Dallara got the land from the town for free, not long after the town paid almost a million dollars for it when they bought it from a redevelopment commissioner's brother, who had been asking about $750,000 just 2 years before. By the end of this year there are supposed to be 1200 full time employees working in businesses on Main street according to a study the town commissioned.
  • RMS Titanic
    Well the real question is...how long do you keep rearranging the deck chairs while the ship is sinking?
  • Where are those 80 employees
    at the Dallara plant building those DW12's the Indiana taxpayers are paying for?
  • Questions
    [quote] Bernard maintains that Izod is doing as much advertising and series promotions this year as it was a year ago. “They’re spreading their spending around more this year, but the thought that they’re spending less on advertising and promotion this year is completely wrong,” he said. [/quote] Where is the money being spread to, and does the way they are "spreading the money around" help the series, the way the series would like? [quote] The China cancellation also reduced the schedule to 15 races, running afoul of Izod’s title sponsorship contract that called for a minimum of 16 races. But, Bernard said, IndyCar and Izod officials mutually agreed to remove the contract stipulation mandating 16 races in a season. [/quote] Did the "mutual agreement" involve the league having to take a hit on their payment from izod? If so, how big of a hit did they take? [quote] “We want 19 races on the schedule next year, and I think that’s realistic,” Bernard said. “Sixteen races is too short. The ideal number in two years is 22 races. We think it’s easier to carry and create momentum when you have 22 races.” [/quote] How many track rentals can the league afford? Edmonton, Milwaukee and Baltimore getting freebee deals would make the other tracks wonder why they are paying for their money losing events, don't you think? So, who are the 7 tracks/cities that Randy thinks will step up and PAY the league for what the league's been forced to give away? BTW Anthony, when can we expect the article on how much money the league lost in 2012? Last year IIRC, you reported a $15,000,000 shortfall, and that was BEFORE the Firestone fiasco, the Edmonton fiasoc, and Death Race 2011 was held. Inquiring minds want to know how bad they're doing this year.
  • Maybe Some Day
    they will get around to building a fanbase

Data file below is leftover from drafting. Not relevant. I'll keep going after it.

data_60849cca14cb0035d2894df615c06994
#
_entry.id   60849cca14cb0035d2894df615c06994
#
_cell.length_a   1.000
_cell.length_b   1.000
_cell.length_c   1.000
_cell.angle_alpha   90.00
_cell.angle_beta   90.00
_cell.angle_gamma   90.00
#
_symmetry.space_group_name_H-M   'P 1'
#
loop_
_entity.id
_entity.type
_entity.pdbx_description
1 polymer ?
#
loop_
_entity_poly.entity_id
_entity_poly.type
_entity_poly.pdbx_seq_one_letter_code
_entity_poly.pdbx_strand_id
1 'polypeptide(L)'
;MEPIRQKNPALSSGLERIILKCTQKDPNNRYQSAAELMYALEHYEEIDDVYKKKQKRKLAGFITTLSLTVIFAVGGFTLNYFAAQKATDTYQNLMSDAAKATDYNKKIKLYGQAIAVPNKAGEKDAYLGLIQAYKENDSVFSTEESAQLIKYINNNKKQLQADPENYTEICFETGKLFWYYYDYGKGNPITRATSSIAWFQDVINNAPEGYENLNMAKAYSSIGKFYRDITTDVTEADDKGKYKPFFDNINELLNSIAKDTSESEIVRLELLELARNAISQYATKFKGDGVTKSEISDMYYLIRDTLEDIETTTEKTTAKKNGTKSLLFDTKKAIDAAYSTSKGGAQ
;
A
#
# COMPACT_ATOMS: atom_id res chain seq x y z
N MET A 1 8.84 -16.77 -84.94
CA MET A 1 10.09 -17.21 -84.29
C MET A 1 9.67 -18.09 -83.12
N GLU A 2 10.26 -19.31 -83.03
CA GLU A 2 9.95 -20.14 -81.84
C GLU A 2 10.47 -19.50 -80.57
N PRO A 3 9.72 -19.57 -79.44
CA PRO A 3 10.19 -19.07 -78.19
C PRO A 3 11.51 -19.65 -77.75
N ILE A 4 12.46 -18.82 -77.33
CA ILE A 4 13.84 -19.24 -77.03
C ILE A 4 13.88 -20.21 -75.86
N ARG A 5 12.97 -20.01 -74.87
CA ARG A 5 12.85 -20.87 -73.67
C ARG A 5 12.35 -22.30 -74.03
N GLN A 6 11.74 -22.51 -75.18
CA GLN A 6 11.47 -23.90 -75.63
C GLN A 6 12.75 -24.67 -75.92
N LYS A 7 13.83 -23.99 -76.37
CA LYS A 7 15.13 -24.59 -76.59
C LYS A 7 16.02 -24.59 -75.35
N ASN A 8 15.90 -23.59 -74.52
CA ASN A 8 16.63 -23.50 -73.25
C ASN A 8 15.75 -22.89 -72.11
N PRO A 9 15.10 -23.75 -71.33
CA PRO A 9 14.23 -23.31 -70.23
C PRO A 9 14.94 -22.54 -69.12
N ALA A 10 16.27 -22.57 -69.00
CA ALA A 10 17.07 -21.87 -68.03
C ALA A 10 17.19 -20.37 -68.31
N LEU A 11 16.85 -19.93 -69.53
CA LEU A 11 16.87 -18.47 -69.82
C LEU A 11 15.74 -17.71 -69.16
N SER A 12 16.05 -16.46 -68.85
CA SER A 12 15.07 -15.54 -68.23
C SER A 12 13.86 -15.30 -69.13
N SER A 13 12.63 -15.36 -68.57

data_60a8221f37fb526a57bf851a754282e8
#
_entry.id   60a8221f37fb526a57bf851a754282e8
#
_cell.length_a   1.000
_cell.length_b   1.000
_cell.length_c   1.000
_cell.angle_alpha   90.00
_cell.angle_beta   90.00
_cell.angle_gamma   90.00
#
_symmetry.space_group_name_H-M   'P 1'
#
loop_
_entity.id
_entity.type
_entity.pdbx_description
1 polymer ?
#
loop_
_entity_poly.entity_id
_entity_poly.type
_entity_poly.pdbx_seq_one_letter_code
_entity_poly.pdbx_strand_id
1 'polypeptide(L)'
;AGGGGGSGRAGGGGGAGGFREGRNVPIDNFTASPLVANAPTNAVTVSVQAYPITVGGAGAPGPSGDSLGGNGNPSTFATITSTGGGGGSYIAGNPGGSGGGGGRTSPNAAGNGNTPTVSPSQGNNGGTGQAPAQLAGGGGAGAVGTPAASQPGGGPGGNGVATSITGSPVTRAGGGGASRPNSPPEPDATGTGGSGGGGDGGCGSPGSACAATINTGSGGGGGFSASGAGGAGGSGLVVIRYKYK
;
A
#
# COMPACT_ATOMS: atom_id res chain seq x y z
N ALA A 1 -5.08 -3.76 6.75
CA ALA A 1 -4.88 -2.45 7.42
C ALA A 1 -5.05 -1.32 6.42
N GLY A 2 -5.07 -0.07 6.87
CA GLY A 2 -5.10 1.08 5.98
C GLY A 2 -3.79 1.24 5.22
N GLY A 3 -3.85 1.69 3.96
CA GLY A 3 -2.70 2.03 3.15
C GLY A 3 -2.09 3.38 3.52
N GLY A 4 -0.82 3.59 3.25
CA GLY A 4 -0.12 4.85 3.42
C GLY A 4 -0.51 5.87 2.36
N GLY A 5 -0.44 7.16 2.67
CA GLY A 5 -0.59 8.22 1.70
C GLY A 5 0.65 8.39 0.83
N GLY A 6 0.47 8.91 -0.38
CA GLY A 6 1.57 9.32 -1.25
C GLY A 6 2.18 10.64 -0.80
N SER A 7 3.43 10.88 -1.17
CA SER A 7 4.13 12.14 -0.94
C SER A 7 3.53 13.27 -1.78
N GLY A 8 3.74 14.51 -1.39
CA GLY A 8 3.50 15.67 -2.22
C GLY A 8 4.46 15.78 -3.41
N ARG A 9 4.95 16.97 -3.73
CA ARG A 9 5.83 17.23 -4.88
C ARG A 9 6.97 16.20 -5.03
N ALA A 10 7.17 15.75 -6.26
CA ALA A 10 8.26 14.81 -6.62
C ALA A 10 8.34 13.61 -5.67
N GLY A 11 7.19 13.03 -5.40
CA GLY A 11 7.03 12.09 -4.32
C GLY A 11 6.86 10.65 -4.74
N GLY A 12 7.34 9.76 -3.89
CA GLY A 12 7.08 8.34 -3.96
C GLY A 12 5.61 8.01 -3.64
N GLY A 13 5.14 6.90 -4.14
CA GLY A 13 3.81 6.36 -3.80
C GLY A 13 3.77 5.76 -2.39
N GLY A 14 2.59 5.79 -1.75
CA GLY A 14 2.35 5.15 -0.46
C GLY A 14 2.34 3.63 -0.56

• Still Around
    They still race those things more than once a year? Who knew?

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  1. With Pence running the ship good luck with a new government building on the site. He does everything on the cheap except unnecessary roads line a new beltway( like we need that). Things like state of the art office buildings and light rail will never be seen as an asset to these types. They don't get that these are the things that help a city prosper.

  2. Does the $100,000,000,000 include salaries for members of Congress?

  3. "But that doesn't change how the piece plays to most of the people who will see it." If it stands out so little during the day as you seem to suggest maybe most of the people who actually see it will be those present when it is dark enough to experience its full effects.

  4. That's the mentality of most retail marketers. In this case Leo was asked to build the brand. HHG then had a bad sales quarter and rather than stay the course, now want to go back to the schlock that Zimmerman provides (at a considerable cut in price.) And while HHG salesmen are, by far, the pushiest salesmen I have ever experienced, I believe they are NOT paid on commission. But that doesn't mean they aren't trained to be aggressive.

  5. The reason HHG's sales team hits you from the moment you walk through the door is the same reason car salesmen do the same thing: Commission. HHG's folks are paid by commission they and need to hit sales targets or get cut, while BB does not. The sales figures are aggressive, so turnover rate is high. Electronics are the largest commission earners along with non-needed warranties, service plans etc, known in the industry as 'cheese'. The wholesale base price is listed on the cryptic price tag in the string of numbers near the bar code. Know how to decipher it and you get things at cost, with little to no commission to the sales persons. Whether or not this is fair, is more of a moral question than a financial one.